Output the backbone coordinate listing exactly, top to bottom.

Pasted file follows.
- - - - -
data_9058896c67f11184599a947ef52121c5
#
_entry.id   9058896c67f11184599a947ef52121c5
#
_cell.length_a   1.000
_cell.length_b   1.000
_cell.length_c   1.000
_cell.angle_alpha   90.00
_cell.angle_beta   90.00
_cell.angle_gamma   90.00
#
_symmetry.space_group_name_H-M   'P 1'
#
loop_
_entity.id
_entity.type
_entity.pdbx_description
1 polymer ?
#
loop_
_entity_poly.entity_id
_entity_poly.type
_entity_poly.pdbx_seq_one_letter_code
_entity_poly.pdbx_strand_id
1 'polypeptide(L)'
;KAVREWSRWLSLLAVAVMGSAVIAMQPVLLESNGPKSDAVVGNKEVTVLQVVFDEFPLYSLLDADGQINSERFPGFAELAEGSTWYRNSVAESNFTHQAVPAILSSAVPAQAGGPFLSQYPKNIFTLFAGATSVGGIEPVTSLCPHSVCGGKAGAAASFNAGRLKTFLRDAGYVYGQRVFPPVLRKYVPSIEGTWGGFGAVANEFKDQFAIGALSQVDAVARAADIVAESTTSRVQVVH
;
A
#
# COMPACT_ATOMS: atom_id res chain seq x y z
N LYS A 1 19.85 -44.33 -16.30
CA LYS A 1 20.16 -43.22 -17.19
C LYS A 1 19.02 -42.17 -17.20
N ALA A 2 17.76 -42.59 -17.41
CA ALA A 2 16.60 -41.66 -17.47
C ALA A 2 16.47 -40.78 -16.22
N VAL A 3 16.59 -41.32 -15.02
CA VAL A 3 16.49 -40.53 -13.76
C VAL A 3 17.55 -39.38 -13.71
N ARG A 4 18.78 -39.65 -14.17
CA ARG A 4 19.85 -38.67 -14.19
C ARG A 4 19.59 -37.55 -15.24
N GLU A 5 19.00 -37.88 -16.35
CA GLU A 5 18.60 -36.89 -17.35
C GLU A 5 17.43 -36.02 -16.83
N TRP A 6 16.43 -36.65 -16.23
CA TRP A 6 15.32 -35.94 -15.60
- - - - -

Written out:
data_9058896c67f11184599a947ef52121c5
#
_entry.id   9058896c67f11184599a947ef52121c5
#
_cell.length_a   1.000
_cell.length_b   1.000
_cell.length_c   1.000
_cell.angle_alpha   90.00
_cell.angle_beta   90.00
_cell.angle_gamma   90.00
#
_symmetry.space_group_name_H-M   'P 1'
#
loop_
_entity.id
_entity.type
_entity.pdbx_description
1 polymer ?
#
loop_
_entity_poly.entity_id
_entity_poly.type
_entity_poly.pdbx_seq_one_letter_code
_entity_poly.pdbx_strand_id
1 'polypeptide(L)'
;KAVREWSRWLSLLAVAVMGSAVIAMQPVLLESNGPKSDAVVGNKEVTVLQVVFDEFPLYSLLDADGQINSERFPGFAELAEGSTWYRNSVAESNFTHQAVPAILSSAVPAQAGGPFLSQYPKNIFTLFAGATSVGGIEPVTSLCPHSVCGGKAGAAASFNAGRLKTFLRDAGYVYGQRVFPPVLRKYVPSIEGTWGGFGAVANEFKDQFAIGALSQVDAVARAADIVAESTTSRVQVVH
;
A
#
# COMPACT_ATOMS: atom_id res chain seq x y z
N LYS A 1 19.85 -44.33 -16.30
CA LYS A 1 20.16 -43.22 -17.19
C LYS A 1 19.02 -42.17 -17.20
N ALA A 2 17.76 -42.59 -17.41
CA ALA A 2 16.60 -41.66 -17.47
C ALA A 2 16.47 -40.78 -16.22
N VAL A 3 16.59 -41.32 -15.02
CA VAL A 3 16.49 -40.53 -13.76
C VAL A 3 17.55 -39.38 -13.71
N ARG A 4 18.78 -39.65 -14.17
CA ARG A 4 19.85 -38.67 -14.19
C ARG A 4 19.59 -37.55 -15.24
N GLU A 5 19.00 -37.88 -16.35
CA GLU A 5 18.60 -36.89 -17.35
C GLU A 5 17.43 -36.02 -16.83
N TRP A 6 16.43 -36.65 -16.23
CA TRP A 6 15.32 -35.94 -15.60